Gig economy employers can no longer afford to ignore the growing legal arguments on employment status, lawyers have warned, after Addison Lee became the latest organisation to lose a tribunal on the issue.
The Central London Employment Tribunal yesterday ruled that three drivers for the minicab firm – Michaell Lange, Mark Morahan and Mieczyslaw Olszewski – should have been classified as workers, rather than self-employed, and were therefore entitled to rights such as the national minimum wage and holiday pay.
In reaching the decision, judge David Pearl concluded that, when a driver was logged onto Addison Lee’s booking system, they were agreeing to undertake any jobs personally. He also noted the degree of control Addison Lee had over the relationship, including that the use of their vehicle was “restricted and regulated” and that the drivers were not free to remove the company’s branding.
“In cases like this, and many others that have preceded it, strong evidence has shown that workers are not in control but are, in reality, subordinate to their employer,” said Helen Wolstenholme, employment barrister at 2 Temple Gardens. “Companies can no longer ignore this string of authorities. It’s looking like the curtains are closing on the gig economy.”
Kate Hurn, associate at Bird & Bird, added: “The rise of the gig economy engagement model has placed a microscope on the way in which people providing services are treated.”
There will be a further hearing of the tribunal to decide what level of holiday and pay the Addison Lee drivers are entitled to.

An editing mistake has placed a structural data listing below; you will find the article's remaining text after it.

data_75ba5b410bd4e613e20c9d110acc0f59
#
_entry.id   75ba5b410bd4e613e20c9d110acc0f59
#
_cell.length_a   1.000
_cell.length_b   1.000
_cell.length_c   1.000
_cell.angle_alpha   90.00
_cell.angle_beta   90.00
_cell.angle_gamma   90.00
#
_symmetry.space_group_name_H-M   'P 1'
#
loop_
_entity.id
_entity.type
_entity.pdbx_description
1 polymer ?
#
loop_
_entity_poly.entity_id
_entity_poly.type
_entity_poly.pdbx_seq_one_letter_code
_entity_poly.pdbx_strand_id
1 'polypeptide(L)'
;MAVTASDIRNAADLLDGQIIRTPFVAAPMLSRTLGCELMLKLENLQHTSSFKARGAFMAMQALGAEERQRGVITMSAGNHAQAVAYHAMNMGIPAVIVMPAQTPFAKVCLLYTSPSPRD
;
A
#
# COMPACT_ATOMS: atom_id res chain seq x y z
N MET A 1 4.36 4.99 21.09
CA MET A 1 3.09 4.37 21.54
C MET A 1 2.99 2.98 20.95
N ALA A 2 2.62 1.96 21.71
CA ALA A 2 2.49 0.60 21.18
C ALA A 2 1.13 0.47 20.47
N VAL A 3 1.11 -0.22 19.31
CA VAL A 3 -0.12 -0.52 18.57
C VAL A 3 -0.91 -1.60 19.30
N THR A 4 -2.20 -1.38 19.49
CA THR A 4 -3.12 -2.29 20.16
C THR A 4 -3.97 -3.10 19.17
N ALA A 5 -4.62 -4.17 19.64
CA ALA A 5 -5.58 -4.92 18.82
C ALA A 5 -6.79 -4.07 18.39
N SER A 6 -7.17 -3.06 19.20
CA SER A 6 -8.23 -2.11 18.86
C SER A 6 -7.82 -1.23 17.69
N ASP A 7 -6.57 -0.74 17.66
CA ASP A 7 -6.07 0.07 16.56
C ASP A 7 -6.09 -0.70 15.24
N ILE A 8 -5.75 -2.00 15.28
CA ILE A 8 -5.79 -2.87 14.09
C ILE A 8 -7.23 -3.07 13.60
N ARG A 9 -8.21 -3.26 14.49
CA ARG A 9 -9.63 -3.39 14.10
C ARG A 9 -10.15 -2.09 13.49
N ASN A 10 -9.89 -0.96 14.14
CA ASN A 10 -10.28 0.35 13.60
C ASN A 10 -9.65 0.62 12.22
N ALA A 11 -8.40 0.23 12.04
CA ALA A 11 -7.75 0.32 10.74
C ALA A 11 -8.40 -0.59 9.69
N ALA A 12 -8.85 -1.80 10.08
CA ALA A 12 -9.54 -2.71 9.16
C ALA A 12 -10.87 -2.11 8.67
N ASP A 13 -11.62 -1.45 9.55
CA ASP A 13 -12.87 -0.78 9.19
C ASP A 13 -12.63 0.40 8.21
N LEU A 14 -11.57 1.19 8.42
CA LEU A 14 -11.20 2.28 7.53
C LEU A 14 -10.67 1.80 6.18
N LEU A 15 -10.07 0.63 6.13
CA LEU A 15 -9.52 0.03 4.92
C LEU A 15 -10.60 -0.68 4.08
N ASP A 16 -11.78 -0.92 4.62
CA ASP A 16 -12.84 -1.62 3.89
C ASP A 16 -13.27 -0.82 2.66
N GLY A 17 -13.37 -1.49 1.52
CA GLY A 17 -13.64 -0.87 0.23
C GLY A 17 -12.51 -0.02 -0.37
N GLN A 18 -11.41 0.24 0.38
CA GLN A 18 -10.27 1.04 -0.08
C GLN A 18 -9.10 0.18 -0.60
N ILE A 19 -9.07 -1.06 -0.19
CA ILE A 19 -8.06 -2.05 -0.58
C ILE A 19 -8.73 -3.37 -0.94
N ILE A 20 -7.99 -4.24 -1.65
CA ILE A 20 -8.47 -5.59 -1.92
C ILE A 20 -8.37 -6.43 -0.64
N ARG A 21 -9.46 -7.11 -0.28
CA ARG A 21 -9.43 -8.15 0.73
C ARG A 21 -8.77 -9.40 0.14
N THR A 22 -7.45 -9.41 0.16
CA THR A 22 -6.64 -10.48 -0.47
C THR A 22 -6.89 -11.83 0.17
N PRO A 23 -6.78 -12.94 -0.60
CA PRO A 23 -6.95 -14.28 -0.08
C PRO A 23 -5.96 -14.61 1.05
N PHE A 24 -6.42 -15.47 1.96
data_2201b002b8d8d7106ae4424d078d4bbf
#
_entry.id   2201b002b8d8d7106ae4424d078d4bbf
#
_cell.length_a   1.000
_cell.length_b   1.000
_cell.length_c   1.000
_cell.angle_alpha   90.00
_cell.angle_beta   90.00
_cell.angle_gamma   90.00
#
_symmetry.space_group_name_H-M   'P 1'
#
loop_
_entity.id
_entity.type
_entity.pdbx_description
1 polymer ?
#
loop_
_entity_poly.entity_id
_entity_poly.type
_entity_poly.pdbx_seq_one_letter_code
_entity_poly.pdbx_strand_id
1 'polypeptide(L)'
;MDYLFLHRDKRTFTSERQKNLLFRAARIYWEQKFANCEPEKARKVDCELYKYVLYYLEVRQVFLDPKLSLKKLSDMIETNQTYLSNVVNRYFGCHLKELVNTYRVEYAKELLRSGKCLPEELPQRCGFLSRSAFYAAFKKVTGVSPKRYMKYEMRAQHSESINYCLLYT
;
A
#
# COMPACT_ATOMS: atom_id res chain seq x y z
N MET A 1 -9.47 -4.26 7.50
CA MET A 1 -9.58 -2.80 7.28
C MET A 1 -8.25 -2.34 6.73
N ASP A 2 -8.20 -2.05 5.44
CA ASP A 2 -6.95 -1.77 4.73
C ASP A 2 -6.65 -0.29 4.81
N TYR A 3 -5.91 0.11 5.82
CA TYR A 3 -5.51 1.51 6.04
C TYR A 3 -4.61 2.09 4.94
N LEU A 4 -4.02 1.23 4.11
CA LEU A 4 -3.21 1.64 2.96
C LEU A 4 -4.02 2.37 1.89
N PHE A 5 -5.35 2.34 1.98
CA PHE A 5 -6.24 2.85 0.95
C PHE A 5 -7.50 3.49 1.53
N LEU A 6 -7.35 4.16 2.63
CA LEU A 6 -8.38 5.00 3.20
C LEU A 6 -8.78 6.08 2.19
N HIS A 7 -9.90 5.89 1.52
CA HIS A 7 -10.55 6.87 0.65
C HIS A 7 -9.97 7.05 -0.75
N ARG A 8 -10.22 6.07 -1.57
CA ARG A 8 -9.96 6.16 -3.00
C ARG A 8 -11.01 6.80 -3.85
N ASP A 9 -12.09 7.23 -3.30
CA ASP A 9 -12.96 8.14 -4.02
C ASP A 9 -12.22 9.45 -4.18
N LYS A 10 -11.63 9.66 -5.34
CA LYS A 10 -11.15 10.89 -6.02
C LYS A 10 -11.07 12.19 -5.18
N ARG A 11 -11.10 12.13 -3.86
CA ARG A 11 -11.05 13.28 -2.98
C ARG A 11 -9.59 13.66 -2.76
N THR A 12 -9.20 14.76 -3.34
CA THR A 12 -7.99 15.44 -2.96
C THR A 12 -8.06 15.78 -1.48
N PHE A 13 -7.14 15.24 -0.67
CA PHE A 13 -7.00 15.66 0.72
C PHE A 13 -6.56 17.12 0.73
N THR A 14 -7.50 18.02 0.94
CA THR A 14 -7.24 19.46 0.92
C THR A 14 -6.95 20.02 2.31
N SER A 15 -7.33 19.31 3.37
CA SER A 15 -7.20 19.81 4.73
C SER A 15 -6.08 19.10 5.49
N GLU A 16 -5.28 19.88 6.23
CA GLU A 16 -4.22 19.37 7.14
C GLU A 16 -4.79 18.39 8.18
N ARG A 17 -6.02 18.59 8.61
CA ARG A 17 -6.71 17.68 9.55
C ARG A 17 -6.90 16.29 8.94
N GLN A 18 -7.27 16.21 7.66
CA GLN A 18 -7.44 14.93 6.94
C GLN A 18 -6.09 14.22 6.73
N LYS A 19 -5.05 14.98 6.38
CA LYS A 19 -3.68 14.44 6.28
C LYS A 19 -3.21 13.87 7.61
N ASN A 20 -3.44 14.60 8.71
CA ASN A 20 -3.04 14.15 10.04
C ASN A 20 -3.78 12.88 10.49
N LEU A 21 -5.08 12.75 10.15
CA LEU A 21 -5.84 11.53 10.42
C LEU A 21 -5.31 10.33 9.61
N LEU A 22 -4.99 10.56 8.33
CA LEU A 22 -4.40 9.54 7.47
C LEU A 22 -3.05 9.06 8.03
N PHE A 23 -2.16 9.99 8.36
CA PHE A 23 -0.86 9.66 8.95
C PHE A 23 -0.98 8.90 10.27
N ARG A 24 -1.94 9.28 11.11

“We are very pleased that the employment tribunal has found in favour of our clients,” said Liana Wood from the employment team at Leigh Day, the law firm that represented the drivers. “This judgment acknowledges the central contribution that Addison Lee’s drivers have made to the success of the company by confirming that its drivers are not self-employed but that they work for Addison Lee as part of Addison Lee’s business.”
Maria Ludkin, legal director at trade union GMB, which supported the drivers in their claim, said: “This ruling means yet another logistics firm has been forced to obey the law and honour responsibilities to employees. GMB will continue to pursue these exploitative companies on behalf of our members.”
An Addison Lee spokesman said: "We note the tribunal's verdict, which we will carefully review. Addison Lee is disappointed with the ruling as we have always had, and are committed to maintaining, a flexible and fair relationship that generates work for 3,800 drivers."
Later this week, ride-hailing app Uber is due to go to the Employment Appeal Tribunal in a separate case to appeal an earlier tribunal ruling, which decided that two of its drivers were workers rather than self-employed.
Meanwhile, back in January, a tribunal decided that a cycle courier for CitySprint was a worker rather than a self-employed freelancer. The case is likely to go before the EAT before the end of the year.